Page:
18. ^ "Latrocinium." Cross, F. L., ed. The Oxford dictionary of the Christian church. New York: Oxford University Press. 2005
  19. ^ "Latrocinium." Cross, F. L., ed. The Oxford dictionary of the Christian church. New York: Oxford University Press. 2005
  20. ^ "Constantinople, Second Council of." Cross, F. L., ed. The Oxford dictionary of the Christian church. New York: Oxford University Press. 2005
  21. ^ "Nestorianism" and "Three Chapters." Cross, F. L., ed. The Oxford dictionary of the Christian church. New York: Oxford University Press. 2005
  22. ^ "Three Chapters." Cross, F. L., ed. The Oxford dictionary of the Christian church. New York: Oxford University Press. 2005
  23. ^ "Monophysitism." Cross, F. L., ed. The Oxford dictionary of the Christian church. New York: Oxford University Press. 2005
  24. ^ "Three Chapters." Cross, F. L., ed. The Oxford dictionary of the Christian church. New York: Oxford University Press. 2005
  25. ^ "Three Chapters." Cross, F. L., ed. The Oxford dictionary of the Christian church. New York: Oxford University Press. 2005
  26. ^ "Three Chapters." Cross, F. L., ed. The Oxford dictionary of the Christian church. New York: Oxford University Press. 2005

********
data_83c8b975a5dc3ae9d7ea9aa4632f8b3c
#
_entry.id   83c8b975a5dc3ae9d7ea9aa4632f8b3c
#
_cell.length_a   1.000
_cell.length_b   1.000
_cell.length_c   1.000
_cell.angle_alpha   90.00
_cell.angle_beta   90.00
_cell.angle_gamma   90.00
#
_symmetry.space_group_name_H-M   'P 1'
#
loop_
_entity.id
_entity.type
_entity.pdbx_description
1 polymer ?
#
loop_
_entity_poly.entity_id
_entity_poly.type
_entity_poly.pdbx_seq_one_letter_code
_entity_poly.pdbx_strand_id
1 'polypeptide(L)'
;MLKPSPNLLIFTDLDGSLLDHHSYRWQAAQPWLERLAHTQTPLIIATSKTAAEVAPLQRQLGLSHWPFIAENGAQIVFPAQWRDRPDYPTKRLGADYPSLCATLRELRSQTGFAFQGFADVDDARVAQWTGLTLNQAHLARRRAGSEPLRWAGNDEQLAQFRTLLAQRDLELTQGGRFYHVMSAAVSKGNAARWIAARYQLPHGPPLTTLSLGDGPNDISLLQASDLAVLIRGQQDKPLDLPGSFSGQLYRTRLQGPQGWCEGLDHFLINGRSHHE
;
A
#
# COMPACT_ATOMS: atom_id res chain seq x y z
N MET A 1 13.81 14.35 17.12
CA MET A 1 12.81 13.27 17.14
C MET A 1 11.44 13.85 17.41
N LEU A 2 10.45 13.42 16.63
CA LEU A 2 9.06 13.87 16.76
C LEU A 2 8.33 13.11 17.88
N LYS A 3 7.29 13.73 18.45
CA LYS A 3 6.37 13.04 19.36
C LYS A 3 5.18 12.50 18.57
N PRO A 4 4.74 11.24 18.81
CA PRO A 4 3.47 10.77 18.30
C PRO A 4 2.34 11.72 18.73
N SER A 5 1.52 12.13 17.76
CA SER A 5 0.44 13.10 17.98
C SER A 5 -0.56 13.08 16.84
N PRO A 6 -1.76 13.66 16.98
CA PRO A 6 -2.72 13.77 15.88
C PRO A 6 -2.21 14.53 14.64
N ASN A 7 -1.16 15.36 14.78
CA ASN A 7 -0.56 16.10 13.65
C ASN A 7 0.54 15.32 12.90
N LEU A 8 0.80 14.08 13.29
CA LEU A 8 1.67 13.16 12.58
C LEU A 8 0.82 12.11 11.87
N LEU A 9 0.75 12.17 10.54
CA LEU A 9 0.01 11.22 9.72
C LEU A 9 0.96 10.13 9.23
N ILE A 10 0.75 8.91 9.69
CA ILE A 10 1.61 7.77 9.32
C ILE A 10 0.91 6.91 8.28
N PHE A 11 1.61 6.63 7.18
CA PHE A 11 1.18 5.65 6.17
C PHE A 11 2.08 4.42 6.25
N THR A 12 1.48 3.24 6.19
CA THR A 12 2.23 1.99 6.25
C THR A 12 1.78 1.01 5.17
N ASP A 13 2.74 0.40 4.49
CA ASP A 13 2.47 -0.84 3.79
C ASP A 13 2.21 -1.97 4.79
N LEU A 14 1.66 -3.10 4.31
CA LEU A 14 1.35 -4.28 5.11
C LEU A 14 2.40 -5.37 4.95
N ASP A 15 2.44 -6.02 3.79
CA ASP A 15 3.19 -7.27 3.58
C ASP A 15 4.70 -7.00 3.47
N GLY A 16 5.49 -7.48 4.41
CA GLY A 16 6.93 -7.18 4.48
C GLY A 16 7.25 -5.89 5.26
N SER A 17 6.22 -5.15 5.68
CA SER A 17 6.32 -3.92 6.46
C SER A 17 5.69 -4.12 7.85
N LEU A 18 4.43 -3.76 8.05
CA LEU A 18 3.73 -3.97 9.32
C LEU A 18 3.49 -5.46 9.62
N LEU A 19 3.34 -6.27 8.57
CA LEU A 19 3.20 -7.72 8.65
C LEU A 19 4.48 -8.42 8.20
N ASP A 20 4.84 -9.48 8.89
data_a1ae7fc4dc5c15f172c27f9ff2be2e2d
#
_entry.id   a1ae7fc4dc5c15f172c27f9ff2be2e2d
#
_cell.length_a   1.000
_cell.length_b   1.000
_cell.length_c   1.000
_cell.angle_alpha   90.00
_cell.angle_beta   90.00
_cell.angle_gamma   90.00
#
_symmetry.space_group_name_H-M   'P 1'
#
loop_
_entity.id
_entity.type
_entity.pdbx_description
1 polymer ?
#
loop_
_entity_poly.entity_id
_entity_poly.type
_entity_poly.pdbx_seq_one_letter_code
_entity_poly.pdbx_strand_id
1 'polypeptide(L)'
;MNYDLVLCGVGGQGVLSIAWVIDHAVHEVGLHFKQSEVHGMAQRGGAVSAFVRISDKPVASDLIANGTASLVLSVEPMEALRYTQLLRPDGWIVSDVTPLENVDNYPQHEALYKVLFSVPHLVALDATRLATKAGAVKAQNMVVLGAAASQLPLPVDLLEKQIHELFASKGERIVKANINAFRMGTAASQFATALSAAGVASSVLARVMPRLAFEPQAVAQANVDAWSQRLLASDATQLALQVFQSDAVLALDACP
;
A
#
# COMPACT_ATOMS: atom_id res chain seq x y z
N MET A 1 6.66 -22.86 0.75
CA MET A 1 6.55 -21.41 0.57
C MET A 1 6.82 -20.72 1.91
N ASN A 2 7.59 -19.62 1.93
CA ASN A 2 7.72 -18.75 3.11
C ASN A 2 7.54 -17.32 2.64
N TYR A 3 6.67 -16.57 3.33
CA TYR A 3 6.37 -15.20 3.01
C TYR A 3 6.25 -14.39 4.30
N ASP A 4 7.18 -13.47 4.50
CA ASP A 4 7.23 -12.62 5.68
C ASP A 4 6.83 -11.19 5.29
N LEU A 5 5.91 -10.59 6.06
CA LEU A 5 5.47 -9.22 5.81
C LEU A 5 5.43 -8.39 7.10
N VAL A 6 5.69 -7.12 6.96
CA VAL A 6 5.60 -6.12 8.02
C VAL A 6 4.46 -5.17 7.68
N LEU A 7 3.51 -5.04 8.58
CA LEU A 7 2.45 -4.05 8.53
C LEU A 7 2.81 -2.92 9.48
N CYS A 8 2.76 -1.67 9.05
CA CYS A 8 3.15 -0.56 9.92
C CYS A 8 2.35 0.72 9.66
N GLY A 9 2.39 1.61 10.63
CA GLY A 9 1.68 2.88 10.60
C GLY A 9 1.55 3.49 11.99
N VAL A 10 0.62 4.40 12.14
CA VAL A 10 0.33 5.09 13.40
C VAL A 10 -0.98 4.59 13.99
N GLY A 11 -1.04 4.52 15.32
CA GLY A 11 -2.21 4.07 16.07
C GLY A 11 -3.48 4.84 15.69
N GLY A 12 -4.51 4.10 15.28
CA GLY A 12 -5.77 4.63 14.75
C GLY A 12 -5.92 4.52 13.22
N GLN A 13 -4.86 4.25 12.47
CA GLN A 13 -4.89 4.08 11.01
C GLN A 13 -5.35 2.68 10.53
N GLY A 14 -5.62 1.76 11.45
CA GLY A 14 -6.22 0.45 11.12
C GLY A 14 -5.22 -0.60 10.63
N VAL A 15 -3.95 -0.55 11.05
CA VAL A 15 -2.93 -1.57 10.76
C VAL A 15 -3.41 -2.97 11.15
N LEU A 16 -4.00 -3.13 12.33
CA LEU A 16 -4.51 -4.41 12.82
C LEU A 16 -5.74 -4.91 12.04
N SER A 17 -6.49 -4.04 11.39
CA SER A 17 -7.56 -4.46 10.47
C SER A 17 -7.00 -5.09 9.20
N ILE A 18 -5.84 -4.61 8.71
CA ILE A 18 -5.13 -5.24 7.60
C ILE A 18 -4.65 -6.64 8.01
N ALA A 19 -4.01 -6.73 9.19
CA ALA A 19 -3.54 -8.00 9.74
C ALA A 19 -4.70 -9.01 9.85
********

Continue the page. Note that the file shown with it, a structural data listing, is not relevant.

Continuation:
27. ^ "Three Chapters." Cross, F. L., ed. The Oxford dictionary of the Christian church. New York: Oxford University Press. 2005
  28. ^ "Three Chapters." Cross, F. L., ed. The Oxford dictionary of the Christian church. New York: Oxford University Press. 2005
  29. ^ "Three Chapters." Cross, F. L., ed. The Oxford dictionary of the Christian church. New York: Oxford University Press. 2005
  30. ^ "Three Chapters." Cross, F. L., ed. The Oxford dictionary of the Christian church. New York: Oxford University Press. 2005
  31. ^ "Constantinople, Second Council of." Cross, F. L., ed. The Oxford dictionary of the Christian church. New York: Oxford University Press. 2005
  32. ^ "Constantinople, Second Council of." Cross, F. L., ed. The Oxford dictionary of the Christian church. New York: Oxford University Press. 2005
  33. ^ "Three Chapters." Cross, F. L., ed. The Oxford dictionary of the Christian church. New York: Oxford University Press. 2005
  34. ^ "Pentarchy". Encyclopædia Britannica. Retrieved February 14, 2010. "Pentarchy. The proposed government of universal Christendom by five patriarchal sees under the auspices of a single universal empire. Formulated in the legislation of the emperor Justinian I (527–65), especially in his Novella 131, the theory received formal ecclesiastical sanction at the Council in Trullo (692), which ranked the five sees as Rome, Constantinople, Alexandria, Antioch, and Jerusalem".
  35. ^ "Iconoclastic Controversy." Cross, F. L., ed. The Oxford dictionary of the Christian church. New York: Oxford University Press. 2005
  36. ^ "Photius", in Cross, F. L., ed., The Oxford Dictionary of the Christian Church (New York: Oxford University Press. 2005)

External links[edit]